As you may know, I’ve been living in Quito, Ecuador for almost two months! My boyfriend and I live in a bright apartment with yellow walls and a gorgeous view of Pichincha Volcano. Just like when I moved to Korea, I have been noticing the tiny little differences between Ecuador and where I’m from. I am really loving my time here and to me, the country is definitely less foreign to me than Korea was. It’s such an interesting and wonderful opportunity to live in another country, and I love to notice the little things that make up a country’s distinct culture.
Here are some of my initial observations from my time in Ecuador:
On almost every single street corner, there are street performers doing everything from contortion to harp-playing to juggling to acrobatics. They perform in front of the cars stopped at a red light, and time their performances perfectly so that they have time to walk down the rows of cars collecting tips. There are also a lot of classic window-washers and people walking among the cars selling everything from Ecuador soccer jerseys to mandarin oranges, but the street performers are the most interesting to me. Apparently my boyfriend even tried juggling as a street performer just for fun when he was a teenager!
There are mountains absolutely everywhere. Never have I ever seen so many mountains, even having lived in Busan, a city built amidst mountains. Quito is wedged between two mountains, so you can see gorgeous vistas from almost everywhere in the city. There are also a handful of volcanos nearby!
In Quito, there are a lot of gated neighbourhoods with 24-hour guards. Once you’re inside the gates, these neighbourhoods are totally normal and seem like nice suburbs back home, apart from the tall walls and additional gates around the houses. There are tall walls and gates in front of almost every house, whether or not it’s inside a private neighbourhood. Some of the walls have electric shock wiring around the top, others have barbed wire or broken glass affixed to the top.
There is a ton of traffic in Quito, so much so that there are a number of protocols in place to improve the flow. One of these is that one of the major tunnels between the downtown and suburbs (which is surprisingly only two lanes, one each way) becomes unidirectional in the morning and at night to get people into and out of the city. Another rule is something called “pico y placa” which means “peak and plate”. Depending on the last digit of your license plate, you aren’t able to use your car between 7 and 9:30AM and 4 and 7:30PM, one day per week – for us, it’s Fridays. I personally find this rule highly annoying for planning purposes.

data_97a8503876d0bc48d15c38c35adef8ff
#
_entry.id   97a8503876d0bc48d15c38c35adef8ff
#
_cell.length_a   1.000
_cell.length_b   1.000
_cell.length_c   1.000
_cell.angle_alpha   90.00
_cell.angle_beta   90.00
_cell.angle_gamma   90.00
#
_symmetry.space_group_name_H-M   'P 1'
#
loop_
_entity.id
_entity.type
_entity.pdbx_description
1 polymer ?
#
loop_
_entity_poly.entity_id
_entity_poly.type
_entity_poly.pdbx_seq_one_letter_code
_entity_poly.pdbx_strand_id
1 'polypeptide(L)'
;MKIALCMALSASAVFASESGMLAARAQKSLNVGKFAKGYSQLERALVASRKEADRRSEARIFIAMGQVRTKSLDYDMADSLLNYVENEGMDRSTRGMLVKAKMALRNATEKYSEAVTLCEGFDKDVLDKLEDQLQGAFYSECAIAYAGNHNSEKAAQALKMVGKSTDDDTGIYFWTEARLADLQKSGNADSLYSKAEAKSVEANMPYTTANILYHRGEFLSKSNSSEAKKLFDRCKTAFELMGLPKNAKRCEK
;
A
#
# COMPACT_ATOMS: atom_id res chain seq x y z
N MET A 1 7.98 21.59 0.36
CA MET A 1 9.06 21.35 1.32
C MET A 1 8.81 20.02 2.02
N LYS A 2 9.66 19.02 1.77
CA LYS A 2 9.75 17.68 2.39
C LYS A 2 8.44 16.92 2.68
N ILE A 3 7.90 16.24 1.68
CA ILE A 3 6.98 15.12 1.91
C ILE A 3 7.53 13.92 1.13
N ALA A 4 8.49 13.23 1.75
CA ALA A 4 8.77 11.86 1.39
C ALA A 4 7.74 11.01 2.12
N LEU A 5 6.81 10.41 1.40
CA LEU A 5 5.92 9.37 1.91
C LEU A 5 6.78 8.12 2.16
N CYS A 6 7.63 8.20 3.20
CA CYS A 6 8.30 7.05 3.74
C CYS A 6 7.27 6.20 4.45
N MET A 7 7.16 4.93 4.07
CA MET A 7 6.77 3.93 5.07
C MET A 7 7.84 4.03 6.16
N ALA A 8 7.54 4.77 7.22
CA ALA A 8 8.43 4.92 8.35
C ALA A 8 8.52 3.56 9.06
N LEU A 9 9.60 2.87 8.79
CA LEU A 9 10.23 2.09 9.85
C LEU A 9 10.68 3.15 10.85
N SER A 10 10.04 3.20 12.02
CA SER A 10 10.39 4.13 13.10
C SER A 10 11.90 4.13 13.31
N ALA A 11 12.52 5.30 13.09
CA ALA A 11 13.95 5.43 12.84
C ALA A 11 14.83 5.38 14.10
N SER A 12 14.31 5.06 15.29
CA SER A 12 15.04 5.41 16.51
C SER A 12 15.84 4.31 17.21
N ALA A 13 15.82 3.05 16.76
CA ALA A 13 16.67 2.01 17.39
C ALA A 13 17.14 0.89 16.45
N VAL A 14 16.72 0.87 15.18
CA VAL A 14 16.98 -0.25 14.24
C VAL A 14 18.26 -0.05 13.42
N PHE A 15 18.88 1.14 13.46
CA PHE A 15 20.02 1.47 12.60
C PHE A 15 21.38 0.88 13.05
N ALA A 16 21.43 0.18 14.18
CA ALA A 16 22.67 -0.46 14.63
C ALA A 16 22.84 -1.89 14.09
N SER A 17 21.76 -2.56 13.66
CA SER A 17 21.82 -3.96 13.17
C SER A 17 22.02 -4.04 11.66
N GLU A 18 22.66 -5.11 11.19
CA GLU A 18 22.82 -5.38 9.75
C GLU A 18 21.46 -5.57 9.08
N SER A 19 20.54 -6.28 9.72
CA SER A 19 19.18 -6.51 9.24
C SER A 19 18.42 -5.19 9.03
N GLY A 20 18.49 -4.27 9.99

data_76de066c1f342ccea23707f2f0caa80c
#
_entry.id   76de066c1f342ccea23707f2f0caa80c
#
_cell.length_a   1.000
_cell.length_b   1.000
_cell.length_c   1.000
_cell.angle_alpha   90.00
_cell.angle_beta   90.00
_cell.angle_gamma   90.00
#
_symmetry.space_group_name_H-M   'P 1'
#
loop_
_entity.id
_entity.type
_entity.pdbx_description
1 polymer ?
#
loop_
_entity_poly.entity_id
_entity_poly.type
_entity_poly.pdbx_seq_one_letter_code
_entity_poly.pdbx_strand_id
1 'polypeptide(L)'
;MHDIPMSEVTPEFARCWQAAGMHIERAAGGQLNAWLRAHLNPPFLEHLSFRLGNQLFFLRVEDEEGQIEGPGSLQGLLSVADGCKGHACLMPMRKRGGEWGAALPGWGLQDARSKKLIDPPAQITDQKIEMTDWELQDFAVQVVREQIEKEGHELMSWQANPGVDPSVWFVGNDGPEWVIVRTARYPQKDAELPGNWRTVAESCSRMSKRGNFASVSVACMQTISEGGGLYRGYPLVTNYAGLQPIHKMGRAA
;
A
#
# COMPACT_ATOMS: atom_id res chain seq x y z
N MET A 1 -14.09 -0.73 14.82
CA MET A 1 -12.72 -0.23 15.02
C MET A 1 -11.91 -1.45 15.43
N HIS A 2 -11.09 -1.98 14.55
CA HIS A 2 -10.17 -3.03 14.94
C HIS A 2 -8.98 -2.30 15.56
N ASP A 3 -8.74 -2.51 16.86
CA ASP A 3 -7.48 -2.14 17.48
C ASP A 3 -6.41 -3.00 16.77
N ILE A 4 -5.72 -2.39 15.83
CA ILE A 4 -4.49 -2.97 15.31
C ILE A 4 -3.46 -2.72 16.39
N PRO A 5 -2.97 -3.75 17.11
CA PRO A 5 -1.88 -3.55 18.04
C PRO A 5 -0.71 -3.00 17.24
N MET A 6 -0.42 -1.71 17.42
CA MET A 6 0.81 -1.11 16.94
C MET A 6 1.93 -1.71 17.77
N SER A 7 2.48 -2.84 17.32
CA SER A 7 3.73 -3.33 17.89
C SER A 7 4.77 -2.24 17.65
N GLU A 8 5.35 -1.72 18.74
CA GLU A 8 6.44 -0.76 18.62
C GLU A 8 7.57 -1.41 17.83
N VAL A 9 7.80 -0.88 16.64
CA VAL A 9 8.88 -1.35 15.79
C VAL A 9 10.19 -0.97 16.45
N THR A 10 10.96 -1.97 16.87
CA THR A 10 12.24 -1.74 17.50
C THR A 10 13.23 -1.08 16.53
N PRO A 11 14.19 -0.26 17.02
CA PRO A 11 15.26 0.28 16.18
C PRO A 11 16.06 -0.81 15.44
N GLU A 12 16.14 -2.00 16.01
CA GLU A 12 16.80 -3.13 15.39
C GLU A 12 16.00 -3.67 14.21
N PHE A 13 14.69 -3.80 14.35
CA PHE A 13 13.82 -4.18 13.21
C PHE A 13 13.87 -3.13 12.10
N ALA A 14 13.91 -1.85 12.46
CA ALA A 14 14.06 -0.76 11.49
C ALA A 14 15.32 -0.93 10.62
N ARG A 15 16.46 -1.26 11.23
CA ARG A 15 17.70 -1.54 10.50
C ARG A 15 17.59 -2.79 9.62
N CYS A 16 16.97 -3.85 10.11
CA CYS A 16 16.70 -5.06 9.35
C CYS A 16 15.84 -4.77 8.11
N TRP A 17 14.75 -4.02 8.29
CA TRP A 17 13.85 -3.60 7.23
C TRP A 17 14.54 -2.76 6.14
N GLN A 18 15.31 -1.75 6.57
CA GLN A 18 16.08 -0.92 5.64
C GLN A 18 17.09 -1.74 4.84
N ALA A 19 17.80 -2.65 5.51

Unlike in Korea, in Ecuador you see animals wherever you go, even though we live in a big city. Walking in the park near our house, I’ve seen little dogs and cats, of course, but I’ve also seen a huge pack of llamas, horses hanging out near the edge of the cliff, and cows grazing in the woods by themselves. And on trips out to more rural areas, we’ve seen even more animals, including goats, sheep, and adorable little black pigs.
In Quito, they have typical convenience stores like back home, but they also have corner stores for fruit and vegetables! These are called fruiterias, and they’re really just tiny stores selling a few bags of chips, maybe a few drinks and candies, and a bounty of fresh produce: watermelon, oranges, cucumbers, papayas, pineapples, almost any kind of produce that your heart desires.
In the park near us, there are little barbecue stations you can rent out and host your own cookout with your family. Most of them have stunning views, a BBQ pit, a picnic table and are covered by a roof in case it rains. We haven’t tried them yet, but I can’t wait to have a little barbecue with this kind of view.
Basic household things are more expensive here. It definitely doesn’t help that the currency in Ecuador is the American dollar and the exchange rate with Canadian dollars right now is abysmal. But even with that being taken into account, things are more pricey. My boyfriend encouraged me to buy shampoo and other toiletries in Canada before coming because they’d be twice as expensive here – and it’s been so true.
On most big streets around Quito, in our apartment building, and at parking garages around the city, there will be at least one person working to help you park properly (parking tends to be tight here). You usually tip them about 40 cents for their help.
So far, I am loving Ecuador. This country has a beautiful and totally unique culture that I’m only beginning to discover. I’ll officially be coming back to Ecuador after Christmas for a few more months at least, so I’ll be able to keep observing and learning about this lovely place.